Learn More About Rearchitecting Applications:
To achieve the most substantial benefits of the cloud, and for any application that can provide a strategic or competitive advantage for your organization, we recommend rebuilding as a cloud-native application. This option involves the most fundamental change and delivers the most value among the 5 R’s.
It is similar to a rearchitecture; however, as in homes, rather than remodelling you are flatting it down and starting fresh. And similar to a home, starting fresh can sometimes be more cost effective and usually yields in a much better result compared to a remodelling project.
With a rebuild, the application is rewritten as a cloud-native application, helping to accelerate innovation, release value faster, and reduce overall operational costs. One interesting consideration is that the effort required to initially build the legacy application could be vastly more than that to rebuild it today, given advances in technology, languages, frameworks and other efficiencies. Lower level programming once required is now usually abstracted.
Examples include code once required for application lifecycle, custom network protocols, and security. Literally, thousands of lines of code can often be replaced with dozens or a few hundred, again and again throughout the application.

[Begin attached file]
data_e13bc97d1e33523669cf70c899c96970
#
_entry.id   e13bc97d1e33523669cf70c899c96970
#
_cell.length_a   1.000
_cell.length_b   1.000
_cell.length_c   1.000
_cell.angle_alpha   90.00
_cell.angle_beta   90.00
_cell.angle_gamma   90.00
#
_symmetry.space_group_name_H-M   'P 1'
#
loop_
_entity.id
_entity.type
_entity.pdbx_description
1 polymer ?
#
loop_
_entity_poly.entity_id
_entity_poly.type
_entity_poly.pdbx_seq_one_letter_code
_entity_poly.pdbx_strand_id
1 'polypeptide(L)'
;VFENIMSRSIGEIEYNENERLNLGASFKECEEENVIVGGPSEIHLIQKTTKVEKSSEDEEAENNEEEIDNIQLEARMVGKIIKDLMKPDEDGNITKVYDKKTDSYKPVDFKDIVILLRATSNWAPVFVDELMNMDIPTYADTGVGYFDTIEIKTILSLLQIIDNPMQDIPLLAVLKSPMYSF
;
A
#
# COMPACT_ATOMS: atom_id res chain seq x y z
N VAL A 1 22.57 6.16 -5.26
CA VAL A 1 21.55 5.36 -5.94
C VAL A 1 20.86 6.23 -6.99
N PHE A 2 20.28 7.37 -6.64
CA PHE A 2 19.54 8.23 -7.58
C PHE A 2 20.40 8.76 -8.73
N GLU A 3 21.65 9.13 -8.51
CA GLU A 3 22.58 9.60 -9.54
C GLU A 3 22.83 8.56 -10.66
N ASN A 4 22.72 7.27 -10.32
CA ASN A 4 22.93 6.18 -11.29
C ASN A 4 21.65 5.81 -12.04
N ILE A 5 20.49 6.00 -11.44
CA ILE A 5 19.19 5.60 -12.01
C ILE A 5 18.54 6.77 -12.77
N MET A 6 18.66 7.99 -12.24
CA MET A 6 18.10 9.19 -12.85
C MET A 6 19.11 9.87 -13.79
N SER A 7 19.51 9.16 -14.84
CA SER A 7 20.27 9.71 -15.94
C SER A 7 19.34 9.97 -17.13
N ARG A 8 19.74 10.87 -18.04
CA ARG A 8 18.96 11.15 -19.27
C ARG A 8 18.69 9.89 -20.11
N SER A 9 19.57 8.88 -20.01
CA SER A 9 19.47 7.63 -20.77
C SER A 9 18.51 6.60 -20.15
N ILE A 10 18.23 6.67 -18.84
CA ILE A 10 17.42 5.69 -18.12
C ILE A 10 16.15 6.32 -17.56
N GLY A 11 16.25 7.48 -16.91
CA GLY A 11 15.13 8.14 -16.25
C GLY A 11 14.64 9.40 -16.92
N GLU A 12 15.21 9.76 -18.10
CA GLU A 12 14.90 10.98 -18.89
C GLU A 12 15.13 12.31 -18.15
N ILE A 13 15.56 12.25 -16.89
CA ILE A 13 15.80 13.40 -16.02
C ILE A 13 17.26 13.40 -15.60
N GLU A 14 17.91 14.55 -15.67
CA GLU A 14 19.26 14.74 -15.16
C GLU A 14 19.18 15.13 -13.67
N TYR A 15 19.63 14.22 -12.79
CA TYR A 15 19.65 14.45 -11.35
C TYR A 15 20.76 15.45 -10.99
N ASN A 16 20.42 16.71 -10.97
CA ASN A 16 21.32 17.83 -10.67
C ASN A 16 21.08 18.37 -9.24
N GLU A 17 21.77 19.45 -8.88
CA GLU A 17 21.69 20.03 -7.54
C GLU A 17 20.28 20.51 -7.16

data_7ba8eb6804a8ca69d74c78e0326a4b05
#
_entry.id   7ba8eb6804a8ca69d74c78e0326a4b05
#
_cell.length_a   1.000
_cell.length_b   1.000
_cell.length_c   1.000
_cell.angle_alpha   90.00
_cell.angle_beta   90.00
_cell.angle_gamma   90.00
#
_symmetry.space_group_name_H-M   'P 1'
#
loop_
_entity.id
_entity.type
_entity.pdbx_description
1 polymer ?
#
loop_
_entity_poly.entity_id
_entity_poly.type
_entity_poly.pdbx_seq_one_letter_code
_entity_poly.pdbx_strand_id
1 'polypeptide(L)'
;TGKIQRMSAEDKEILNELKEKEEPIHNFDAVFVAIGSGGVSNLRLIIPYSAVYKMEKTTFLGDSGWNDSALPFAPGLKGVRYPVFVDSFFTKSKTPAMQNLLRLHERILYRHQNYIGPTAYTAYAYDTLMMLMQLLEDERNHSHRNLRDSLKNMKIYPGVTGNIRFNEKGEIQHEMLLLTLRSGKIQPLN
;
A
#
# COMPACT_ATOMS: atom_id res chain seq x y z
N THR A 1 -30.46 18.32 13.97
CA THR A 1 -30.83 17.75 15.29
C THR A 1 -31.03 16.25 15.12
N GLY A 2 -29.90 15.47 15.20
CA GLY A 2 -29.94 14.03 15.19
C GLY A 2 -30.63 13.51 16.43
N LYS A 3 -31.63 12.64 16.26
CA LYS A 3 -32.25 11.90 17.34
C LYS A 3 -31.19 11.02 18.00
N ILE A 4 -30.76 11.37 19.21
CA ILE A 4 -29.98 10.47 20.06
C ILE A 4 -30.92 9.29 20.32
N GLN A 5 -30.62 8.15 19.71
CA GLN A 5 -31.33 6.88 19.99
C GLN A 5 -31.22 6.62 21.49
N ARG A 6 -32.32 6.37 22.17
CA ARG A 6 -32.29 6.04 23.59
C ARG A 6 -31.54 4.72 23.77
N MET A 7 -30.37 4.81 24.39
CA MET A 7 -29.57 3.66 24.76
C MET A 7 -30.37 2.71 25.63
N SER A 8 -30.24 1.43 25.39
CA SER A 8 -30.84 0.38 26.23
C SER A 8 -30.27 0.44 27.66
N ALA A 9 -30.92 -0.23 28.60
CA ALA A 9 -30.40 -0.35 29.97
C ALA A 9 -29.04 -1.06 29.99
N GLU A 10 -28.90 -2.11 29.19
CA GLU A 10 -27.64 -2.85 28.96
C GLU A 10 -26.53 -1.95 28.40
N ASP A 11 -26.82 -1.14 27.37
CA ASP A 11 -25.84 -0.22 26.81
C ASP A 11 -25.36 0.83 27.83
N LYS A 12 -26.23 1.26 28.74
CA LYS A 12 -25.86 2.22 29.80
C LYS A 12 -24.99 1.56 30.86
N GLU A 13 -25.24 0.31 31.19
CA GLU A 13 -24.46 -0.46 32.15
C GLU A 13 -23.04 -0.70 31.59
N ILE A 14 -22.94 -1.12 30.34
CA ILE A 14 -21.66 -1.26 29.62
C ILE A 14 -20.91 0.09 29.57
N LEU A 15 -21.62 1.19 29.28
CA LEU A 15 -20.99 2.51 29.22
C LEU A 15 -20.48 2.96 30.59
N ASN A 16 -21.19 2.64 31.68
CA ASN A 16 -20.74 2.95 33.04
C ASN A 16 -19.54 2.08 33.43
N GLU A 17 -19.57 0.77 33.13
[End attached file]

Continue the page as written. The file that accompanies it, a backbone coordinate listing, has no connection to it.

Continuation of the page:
If a legacy app has some functionality that is still useful, you can sometimes replace it with a more nimble cloud-based solution. A simple example would be replacing an on-premise version of Microsoft Exchange Server with the cloud-based Office 365. The consumption of these services changes from a purchased license to a pay-as-you-go subscription.
Benefits of such software-as-a-service (SaaS) solutions include always running the latest version without the need for updates, potential cost savings, potentially better security, and shifting the support burden outside of the organization.
Learn How You Can Begin Your Legacy Application Modernization
Modernizing an application for cloud-native is the most far-reaching (and potentially costly) approach. It ranges from limited refactoring to rearchitecting, to an entire app rebuild. In the best case, it involves adopting a modern DevOps approach, future-proofing the application, and delivering all the benefits of cloud-native.
As such, we strongly recommend this for the few applications that can help differentiate the business and improve customer experience. To truly achieve the benefits of the cloud, look to rearchitect or rebuild those applications that are important in your digital transformation strategy.
A common approach is to first rehost the application to derive some basic cloud benefits, and then fully rearchitect or rebuild it to maximize these benefits over the long term.
As you begin, you will benefit from a partner with expertise in such modernization programs. You will need deep cloud-native skills plus the design thinking and product expertise to ensure the new applications are loved by the people that will use them. Making an optimal transition from a legacy monolith to the cloud isn’t easy, but a capable partner can help you successfully plan and execute the modernization.